Frack sand mining in Wisconsin is kicking up a lot of crystalline silica dust for workers and surrounding local communities. And it has the potential to kill people. But…
jsonline: There is little conclusive information on possible negative health effects of a pollutant linked to Wisconsin's burgeoning sand mining industry, the Department of Natural Resources said in a new report Tuesday (9-2011). The DNR made no formal recommendations.
How is that even possible? Well, it is if your in Scott Walker's Wisconsin:
Crispin Pierce, an associate professor of environmental public health at the University of Wisconsin-Eau Claire, (described) the report as "conservative in a way that is in opposition to good public health policies. "We know that this material, in higher concentrations in the workplace, causes silicosis (which in severe cases can be disabling, or even fatal)," he said. "So to say there is little known if we are exposed in a different context like a sand mine is naive in my estimation," Pierce said.
It’s not naïve, but intentional. Big business isn't interested in the human toll, as demonstrated below:
Industry groups rejected calls for further regulation in comments included in the report. Wisconsin Manufacturers & Commerce said the DNR lacks authority to regulate crystalline silica as a hazardous air pollutant. The American Chemistry Council said there is no evidence for determining whether crystalline silica in the air causes silicosis or other silica-related diseases.
jsonline: Foundry industry executives say they could be forced out of business if the federal government adopts tougher regulations aimed at reducing worker exposure to crystalline silica dust.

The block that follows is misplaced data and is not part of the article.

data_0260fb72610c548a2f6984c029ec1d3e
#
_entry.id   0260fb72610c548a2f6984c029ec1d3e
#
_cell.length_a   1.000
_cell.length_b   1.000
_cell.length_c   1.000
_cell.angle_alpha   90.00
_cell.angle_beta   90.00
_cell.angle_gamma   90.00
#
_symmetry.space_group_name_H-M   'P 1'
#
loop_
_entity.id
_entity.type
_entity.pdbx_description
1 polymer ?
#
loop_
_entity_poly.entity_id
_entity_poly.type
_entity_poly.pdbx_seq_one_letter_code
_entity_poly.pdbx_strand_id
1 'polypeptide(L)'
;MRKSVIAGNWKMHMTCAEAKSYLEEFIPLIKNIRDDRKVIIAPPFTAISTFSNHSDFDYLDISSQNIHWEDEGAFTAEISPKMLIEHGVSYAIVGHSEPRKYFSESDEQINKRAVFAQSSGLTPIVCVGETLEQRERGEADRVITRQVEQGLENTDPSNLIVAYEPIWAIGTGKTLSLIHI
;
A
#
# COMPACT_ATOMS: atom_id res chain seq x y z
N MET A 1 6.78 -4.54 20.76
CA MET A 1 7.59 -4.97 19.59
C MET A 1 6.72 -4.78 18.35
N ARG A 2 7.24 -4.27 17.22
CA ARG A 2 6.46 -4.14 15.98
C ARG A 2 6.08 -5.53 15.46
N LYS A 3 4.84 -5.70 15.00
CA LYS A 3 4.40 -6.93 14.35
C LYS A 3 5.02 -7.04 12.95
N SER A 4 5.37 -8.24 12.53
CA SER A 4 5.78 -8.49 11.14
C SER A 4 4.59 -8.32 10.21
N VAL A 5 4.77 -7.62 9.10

Actually, there is evidence . The choice being offered is a frightening one; we know it will kill people, but hey, they’ve got a business to run and bigger profits to make.
James Schultz, a workplace safety consultant from Milwaukee and former foundry worker said "Honestly, a lot of times in the workplace you are told to man up and don't worry about it. A lot of workers may suspect something is wrong, because they're having a hard time breathing, and they don't realize it's the beginning stages of a terminal lung disease."
But it’s the bottom line, and a cut in profits:
The proposed OSHA requirements would result in annual costs equivalent to about 10% of the foundry industry's revenue, the trade association says.
It’s not about how much pain, suffering and death is tolerable:
The seriousness of the health hazards associated with silica exposure is demonstrated by the fatalities and disabling illnesses … Crystalline silica has been classified as a human lung carcinogen. Additionally, breathing crystalline silica dust can cause silicosis, which in severe cases can be disabling, or even fatal.
The respirable silica dust enters the lungs and causes the formation of scar tissue, thus reducing the lungs’ ability to take in oxygen. There is no cure for silicosis. Since silicosis affects lung function, it makes one more susceptible to lung infections like tuberculosis.